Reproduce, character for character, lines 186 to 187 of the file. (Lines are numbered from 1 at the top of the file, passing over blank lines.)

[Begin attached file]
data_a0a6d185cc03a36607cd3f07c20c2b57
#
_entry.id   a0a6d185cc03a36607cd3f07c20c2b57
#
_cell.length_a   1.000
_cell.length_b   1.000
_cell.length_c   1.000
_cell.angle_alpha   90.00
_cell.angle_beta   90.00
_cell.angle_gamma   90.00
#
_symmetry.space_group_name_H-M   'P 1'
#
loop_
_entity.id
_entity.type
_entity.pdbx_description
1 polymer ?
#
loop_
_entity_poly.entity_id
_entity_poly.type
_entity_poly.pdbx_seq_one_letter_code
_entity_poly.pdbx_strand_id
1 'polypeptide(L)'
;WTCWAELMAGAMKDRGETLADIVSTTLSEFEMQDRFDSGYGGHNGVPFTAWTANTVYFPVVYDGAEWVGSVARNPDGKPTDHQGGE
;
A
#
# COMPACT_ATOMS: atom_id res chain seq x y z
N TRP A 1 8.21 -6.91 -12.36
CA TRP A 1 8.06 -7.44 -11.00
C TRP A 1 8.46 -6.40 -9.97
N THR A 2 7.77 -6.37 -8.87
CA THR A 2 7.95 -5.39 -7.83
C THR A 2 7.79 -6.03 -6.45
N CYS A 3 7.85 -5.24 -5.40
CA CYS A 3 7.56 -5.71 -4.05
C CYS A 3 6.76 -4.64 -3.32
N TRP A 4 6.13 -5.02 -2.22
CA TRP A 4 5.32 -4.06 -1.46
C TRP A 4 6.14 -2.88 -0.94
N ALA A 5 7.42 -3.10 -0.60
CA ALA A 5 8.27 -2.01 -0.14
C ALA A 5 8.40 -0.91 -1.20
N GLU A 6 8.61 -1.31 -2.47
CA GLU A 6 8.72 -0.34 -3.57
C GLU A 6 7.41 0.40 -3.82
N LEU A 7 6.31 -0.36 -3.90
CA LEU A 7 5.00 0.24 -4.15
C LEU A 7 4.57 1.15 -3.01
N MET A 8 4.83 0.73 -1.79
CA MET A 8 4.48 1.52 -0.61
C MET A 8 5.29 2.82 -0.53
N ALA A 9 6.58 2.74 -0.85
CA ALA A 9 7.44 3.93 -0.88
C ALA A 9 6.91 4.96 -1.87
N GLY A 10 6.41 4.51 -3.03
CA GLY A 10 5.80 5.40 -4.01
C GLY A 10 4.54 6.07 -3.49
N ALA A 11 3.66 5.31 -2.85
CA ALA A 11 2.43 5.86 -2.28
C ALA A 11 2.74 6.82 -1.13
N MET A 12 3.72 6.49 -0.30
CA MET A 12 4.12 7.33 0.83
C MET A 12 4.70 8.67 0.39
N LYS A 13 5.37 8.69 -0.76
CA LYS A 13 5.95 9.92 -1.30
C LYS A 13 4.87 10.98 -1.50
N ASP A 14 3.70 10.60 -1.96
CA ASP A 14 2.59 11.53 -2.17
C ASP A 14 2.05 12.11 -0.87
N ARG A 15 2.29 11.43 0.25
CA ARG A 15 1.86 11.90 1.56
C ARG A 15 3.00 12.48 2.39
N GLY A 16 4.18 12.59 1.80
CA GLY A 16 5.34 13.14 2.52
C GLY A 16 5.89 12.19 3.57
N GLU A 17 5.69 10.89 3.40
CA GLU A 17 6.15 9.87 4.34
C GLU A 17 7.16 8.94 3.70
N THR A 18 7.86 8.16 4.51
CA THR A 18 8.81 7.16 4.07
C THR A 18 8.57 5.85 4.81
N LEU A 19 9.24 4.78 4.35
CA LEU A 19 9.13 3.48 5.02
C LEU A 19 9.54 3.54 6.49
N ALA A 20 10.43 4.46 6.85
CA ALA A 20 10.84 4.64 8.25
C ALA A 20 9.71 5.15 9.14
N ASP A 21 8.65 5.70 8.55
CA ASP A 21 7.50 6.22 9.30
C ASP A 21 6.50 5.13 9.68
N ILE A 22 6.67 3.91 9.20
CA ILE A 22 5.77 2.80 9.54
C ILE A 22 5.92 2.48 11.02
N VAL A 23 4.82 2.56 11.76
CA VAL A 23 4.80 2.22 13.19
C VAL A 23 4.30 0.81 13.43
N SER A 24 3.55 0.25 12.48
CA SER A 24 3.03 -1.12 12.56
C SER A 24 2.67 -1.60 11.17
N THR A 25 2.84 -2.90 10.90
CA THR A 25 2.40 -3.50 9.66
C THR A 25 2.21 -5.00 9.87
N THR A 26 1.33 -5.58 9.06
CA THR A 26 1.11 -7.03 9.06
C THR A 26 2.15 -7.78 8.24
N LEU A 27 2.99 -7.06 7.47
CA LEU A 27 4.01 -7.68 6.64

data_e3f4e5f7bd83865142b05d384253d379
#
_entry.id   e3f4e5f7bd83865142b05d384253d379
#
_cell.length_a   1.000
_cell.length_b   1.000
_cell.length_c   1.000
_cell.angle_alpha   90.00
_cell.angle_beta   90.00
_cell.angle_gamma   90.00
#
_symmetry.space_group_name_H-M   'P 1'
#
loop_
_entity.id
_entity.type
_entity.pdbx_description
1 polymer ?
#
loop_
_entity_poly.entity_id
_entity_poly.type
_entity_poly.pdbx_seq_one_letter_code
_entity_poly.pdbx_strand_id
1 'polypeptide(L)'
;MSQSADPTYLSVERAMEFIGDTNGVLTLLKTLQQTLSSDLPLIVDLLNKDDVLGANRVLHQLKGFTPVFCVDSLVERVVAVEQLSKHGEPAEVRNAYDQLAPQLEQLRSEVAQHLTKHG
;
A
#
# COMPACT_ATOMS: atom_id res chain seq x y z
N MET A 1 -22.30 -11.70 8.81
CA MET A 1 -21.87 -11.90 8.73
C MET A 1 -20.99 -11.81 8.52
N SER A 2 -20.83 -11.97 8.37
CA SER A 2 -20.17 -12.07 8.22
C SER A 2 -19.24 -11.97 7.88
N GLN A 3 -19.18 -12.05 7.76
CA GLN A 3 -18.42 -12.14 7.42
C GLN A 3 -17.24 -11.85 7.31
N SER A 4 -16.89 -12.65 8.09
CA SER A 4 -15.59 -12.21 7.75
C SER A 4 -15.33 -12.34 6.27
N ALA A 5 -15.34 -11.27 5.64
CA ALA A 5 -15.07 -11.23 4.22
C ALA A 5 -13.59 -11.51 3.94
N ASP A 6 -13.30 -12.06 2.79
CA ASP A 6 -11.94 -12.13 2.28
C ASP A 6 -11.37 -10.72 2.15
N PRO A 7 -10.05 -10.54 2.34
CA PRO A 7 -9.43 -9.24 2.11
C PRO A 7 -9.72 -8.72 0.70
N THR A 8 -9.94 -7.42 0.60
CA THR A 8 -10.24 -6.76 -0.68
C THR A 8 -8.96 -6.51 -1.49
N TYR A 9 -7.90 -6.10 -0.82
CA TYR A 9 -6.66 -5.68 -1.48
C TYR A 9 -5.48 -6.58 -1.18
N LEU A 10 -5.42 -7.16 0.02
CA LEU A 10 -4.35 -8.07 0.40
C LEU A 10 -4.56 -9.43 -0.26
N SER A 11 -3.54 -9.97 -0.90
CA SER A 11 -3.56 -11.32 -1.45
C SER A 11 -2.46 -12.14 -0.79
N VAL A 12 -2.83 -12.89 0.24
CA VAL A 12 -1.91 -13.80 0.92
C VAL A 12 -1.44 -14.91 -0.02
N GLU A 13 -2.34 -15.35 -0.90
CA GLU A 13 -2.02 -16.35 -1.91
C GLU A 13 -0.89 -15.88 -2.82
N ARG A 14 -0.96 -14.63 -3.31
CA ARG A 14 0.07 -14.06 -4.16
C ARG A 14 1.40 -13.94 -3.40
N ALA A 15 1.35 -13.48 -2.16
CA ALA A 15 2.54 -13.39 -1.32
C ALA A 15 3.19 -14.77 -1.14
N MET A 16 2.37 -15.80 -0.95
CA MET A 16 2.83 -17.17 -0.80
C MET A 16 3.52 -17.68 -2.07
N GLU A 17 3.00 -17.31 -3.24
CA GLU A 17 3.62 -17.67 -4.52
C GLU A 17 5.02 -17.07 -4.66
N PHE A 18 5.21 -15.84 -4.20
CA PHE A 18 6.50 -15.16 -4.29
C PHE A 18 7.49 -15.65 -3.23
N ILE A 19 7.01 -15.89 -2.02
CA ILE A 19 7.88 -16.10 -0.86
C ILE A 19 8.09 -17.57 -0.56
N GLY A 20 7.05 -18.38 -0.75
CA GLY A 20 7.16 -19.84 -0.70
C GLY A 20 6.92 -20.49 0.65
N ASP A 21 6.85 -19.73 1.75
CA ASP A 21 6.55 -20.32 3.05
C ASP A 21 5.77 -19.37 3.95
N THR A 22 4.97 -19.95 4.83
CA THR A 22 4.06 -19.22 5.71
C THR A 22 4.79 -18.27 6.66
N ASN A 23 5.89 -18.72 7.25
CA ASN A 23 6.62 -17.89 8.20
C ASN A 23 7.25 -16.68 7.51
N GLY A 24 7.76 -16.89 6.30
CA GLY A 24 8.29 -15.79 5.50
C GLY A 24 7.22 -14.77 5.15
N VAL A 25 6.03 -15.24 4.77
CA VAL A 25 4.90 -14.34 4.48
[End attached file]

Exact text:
N MET A 16 2.37 -15.80 -0.95
CA MET A 16 2.83 -17.17 -0.80